Jump to content
  • Advertisement
Sign in to follow this  
MysteryX

HLSL Dithering

This topic is 820 days old which is more than the 365 day threshold we allow for new replies. Please post a new topic.

If you intended to correct an error in the post then please contact us.

Recommended Posts

I'm processing video data through a series of HLSL shaders with 16-bit-depth before returning 8-bit-depth data back to the CPU, using DirectX 9.

 

I just realized I'm not applying any dithering!

 

I saw this option in DirectX. What kind of dithering does it apply? Some people told me it probably depends on the GPU and I shouldn't rely on it.

m_pDevice->SetRenderState(D3DRS_DITHERENABLE, TRUE);
 
I would like to apply Ordered Dither at the last stage of processing. Has anyone done such an implementation?

Share this post


Link to post
Share on other sites
Advertisement

Hi, 

 

You may first use this script to generate a texture which contains the Bayer matrix (with threshold value encoded into the RG channel):

 

https://jsfiddle.net/ming4883/9qmjssuq/

 

and then fetch the threshold values using the following HLSL

uniform sampler2D _BayerTex; // the generated texture
uniform float4 _BayerTex_TexelSize; // 1.0 / width, 1.0 / height, width, height

float Bayer( float2 uv )
{
	uv = uv * _BayerTex_TexelSize.xy;
	float2 val = dot(tex2D(_BayerTex, uv).rg, float2(256.0 * 255.0, 255.0));
	val = val * _BayerTex_TexelSize.x * _BayerTex_TexelSize.y;
	return val;
}

where uv is screen space xy coordinate (i.e. 0.. screen width, 0... screen height);

and make sure you set the sampler of _BayerTex to D3DTEXF_POINT and  D3DTADDRESS_WRAP.

 

Hope this help

Share this post


Link to post
Share on other sites

Thanks! So I'd have to translate that TypeScript into C++?

 

I just found this.

 

D3DXLoadSurfaceFromSurface has the option D3DX_FILTER_DITHER

"The resulting image must be dithered using a 4x4 ordered dither algorithm."

 

Contrary to D3DRS_DITHERENABLE, this one clearly defines that it does.

 
Is that what I'm looking for or your implementation is better?
Edited by MysteryX

Share this post


Link to post
Share on other sites

OK, your version allows using a 4x4, 5x5 or 6x6 matrix while D3DX_FILTER_DITHER uses only 4x4. Result-wise, I suppose it should be the same?

 

However, I came into an implementation problem. It needs to be applied when I downgrade from 16-bit to 8-bit. It also needs to be done on the GPU because transfering back to the CPU is a serious bottleneck. I need to read from the Render Target, copy into another texture while applying Dither, and then transfer to the CPU. However, it appears that transferring back to the CPU with D3DXLoadSurfaceFromSurface is *MUCH* slower than using GetRenderTargetData (no idea why).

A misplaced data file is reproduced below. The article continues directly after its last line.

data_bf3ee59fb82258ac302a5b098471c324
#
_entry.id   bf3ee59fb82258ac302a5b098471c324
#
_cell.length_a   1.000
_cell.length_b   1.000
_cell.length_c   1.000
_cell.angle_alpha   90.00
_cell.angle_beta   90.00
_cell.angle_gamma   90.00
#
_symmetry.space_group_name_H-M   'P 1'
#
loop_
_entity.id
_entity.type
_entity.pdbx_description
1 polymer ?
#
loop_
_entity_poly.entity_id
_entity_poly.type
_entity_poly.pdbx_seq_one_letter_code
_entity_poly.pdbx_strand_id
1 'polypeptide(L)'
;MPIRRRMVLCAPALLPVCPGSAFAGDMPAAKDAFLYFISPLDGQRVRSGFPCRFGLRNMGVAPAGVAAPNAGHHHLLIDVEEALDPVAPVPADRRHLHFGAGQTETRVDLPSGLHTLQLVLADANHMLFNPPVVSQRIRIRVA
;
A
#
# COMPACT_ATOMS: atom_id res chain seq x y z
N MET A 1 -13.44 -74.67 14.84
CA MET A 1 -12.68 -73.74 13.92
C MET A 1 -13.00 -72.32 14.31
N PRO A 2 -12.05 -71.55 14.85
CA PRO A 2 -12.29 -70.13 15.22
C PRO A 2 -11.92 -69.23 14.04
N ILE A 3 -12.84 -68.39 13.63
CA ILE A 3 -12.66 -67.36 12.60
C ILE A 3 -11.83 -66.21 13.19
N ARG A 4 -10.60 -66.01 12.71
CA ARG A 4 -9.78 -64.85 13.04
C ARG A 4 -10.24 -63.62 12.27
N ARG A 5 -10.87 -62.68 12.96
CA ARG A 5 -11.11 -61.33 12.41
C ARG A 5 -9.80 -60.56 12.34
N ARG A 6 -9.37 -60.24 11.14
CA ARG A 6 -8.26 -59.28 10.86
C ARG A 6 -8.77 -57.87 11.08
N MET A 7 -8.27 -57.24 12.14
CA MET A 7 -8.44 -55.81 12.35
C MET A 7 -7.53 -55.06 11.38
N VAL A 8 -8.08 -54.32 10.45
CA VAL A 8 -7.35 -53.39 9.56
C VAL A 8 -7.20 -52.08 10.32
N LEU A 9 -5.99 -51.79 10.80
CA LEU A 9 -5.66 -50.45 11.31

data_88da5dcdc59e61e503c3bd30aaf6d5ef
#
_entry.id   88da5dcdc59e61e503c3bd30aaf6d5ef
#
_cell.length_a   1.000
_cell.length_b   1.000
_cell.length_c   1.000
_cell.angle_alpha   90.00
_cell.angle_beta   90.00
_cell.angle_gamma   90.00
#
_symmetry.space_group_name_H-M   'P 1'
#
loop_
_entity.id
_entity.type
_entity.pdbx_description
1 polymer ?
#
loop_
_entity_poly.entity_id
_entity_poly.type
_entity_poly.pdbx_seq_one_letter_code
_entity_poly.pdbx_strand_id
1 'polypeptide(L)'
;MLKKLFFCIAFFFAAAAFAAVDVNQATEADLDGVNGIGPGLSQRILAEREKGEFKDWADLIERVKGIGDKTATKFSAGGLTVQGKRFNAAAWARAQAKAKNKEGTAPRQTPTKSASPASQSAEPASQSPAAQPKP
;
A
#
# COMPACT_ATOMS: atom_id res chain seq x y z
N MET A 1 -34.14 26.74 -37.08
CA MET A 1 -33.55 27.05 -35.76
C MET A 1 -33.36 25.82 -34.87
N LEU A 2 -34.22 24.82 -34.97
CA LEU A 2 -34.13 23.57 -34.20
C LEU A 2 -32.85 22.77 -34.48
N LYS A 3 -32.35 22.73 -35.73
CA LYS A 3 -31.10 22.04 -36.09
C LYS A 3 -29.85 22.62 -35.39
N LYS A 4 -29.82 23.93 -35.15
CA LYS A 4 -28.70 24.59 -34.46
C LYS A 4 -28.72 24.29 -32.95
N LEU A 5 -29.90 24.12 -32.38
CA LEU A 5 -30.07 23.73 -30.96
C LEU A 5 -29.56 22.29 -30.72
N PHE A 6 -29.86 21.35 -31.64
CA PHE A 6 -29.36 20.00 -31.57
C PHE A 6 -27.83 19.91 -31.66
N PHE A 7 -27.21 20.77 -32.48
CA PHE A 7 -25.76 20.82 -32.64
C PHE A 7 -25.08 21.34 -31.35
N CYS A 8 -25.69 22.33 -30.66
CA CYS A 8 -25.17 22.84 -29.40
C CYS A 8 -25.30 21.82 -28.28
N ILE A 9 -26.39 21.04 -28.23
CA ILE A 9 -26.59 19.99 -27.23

One work-around would be to re-run the dithered image through another loop of processing (ugly design).

 

Another work-around would be to use D3DRS_DITHERENABLE while rendering, but I have no clue what kind of dithering it applies.

 

Or perhaps I'm best to adapt the code you posted. I'll need to translate it into PS_3_0 and C++ (and I know nothing of writing HLSL)

 

Oh, your code uses 16x16, 32x32 or 64x64 matrix instead of 4x4! That's a considerable difference, although I'm not sure which is best before doing x265 encoding.

 

 

 

The size of the map selected should be equal to or larger than the ratio of source colors to target colors. For example, when quantizing a 24bpp image to 15bpp (256 colors per channel to 32 colors per channel), the smallest map one would choose would be 4x2, for the ratio of 8 (256:32). This allows expressing each distinct tone of the input with different dithering patterns

 

Which means that to convert 16-bit (65536) to 8-bit (256), I need a ratio of 256, which means I need a 16x16 grid. The 4x4 grid definitely won't be optimal. I could code the generation of the matrix, or perhaps the best is to simply hardcode the values. Anyone knows where I can find it?

Edited by MysteryX

Share this post


Link to post
Share on other sites

and then fetch the threshold values using the following HLSL

uniform sampler2D _BayerTex; // the generated texture
uniform float4 _BayerTex_TexelSize; // 1.0 / width, 1.0 / height, width, height

float Bayer( float2 uv )
{
	uv = uv * _BayerTex_TexelSize.xy;
	float2 val = dot(tex2D(_BayerTex, uv).rg, float2(256.0 * 255.0, 255.0));
	val = val * _BayerTex_TexelSize.x * _BayerTex_TexelSize.y;
	return val;
}

where uv is screen space xy coordinate (i.e. 0.. screen width, 0... screen height);

and make sure you set the sampler of _BayerTex to D3DTEXF_POINT and  D3DTADDRESS_WRAP.

 

Hope this help

 

OK. This needs to be called from another PS_3_0 HLSL file that has a Main entry point, correct? What would that main function look like?

 

 

I found this 32x32 Bayer Matrix in MPC-HC's source code. I can just trim it into 16x16 and discard the extra values, correct?

Edited by MysteryX

Share this post


Link to post
Share on other sites

I'm really not good with HLSL but here's what I managed to fetch. Is this script correct? Either way it compiles and will be easy to change after your feedback.

 

It just gives "warning X3206: implicit truncation of vector type" on "return val"

sampler s0 : register(s0);
sampler s1 : register(s1); // the Bayer Matrix texture
float4 p0 :  register(c0);
float2 p1 :  register(c1);
float2 MatrixSize : register(c2);

#define width  (p0[0])
#define height (p0[1])
#define px (p1[0])
#define py (p1[1])

float Bayer(float2 uv)
{
	uv = uv * p1.xy;
	float2 val = dot(tex2D(s1, uv).rg, float2(256.0 * 255.0, 255.0));
	val = val * MatrixSize.x * MatrixSize.y;
	return val;
}

// -- Main code --
float4 main(float2 tex : TEXCOORD0) : COLOR {
    float4 c0 = tex2D(s0, tex);
    c0.x = c0.x + Bayer(tex);
    c0.y = c0.y + Bayer(tex);
    c0.z = c0.z + Bayer(tex);